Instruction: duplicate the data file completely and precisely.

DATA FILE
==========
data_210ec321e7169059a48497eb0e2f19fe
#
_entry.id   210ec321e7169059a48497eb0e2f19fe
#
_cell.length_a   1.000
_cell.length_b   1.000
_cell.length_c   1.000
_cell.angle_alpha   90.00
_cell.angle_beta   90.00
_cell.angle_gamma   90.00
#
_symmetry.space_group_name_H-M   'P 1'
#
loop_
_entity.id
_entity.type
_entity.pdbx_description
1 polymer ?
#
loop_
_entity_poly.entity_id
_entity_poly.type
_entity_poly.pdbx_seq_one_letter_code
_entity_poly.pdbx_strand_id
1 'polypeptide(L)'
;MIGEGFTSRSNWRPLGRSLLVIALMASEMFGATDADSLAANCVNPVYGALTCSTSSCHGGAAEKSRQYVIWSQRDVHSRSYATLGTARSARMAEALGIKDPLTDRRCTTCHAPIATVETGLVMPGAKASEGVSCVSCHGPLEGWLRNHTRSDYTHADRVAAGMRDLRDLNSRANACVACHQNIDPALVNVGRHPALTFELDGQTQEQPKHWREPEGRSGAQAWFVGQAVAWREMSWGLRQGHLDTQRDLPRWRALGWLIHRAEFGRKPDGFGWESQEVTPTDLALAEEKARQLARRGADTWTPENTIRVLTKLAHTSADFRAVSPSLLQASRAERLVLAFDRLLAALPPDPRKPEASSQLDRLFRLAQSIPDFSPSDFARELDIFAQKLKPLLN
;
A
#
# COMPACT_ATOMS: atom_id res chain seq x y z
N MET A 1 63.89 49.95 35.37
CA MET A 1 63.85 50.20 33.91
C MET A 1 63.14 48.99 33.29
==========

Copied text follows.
data_210ec321e7169059a48497eb0e2f19fe
#
_entry.id   210ec321e7169059a48497eb0e2f19fe
#
_cell.length_a   1.000
_cell.length_b   1.000
_cell.length_c   1.000
_cell.angle_alpha   90.00
_cell.angle_beta   90.00
_cell.angle_gamma   90.00
#
_symmetry.space_group_name_H-M   'P 1'
#
loop_
_entity.id
_entity.type
_entity.pdbx_description
1 polymer ?
#
loop_
_entity_poly.entity_id
_entity_poly.type
_entity_poly.pdbx_seq_one_letter_code
_entity_poly.pdbx_strand_id
1 'polypeptide(L)'
;MIGEGFTSRSNWRPLGRSLLVIALMASEMFGATDADSLAANCVNPVYGALTCSTSSCHGGAAEKSRQYVIWSQRDVHSRSYATLGTARSARMAEALGIKDPLTDRRCTTCHAPIATVETGLVMPGAKASEGVSCVSCHGPLEGWLRNHTRSDYTHADRVAAGMRDLRDLNSRANACVACHQNIDPALVNVGRHPALTFELDGQTQEQPKHWREPEGRSGAQAWFVGQAVAWREMSWGLRQGHLDTQRDLPRWRALGWLIHRAEFGRKPDGFGWESQEVTPTDLALAEEKARQLARRGADTWTPENTIRVLTKLAHTSADFRAVSPSLLQASRAERLVLAFDRLLAALPPDPRKPEASSQLDRLFRLAQSIPDFSPSDFARELDIFAQKLKPLLN
;
A
#
# COMPACT_ATOMS: atom_id res chain seq x y z
N MET A 1 63.89 49.95 35.37
CA MET A 1 63.85 50.20 33.91
C MET A 1 63.14 48.99 33.29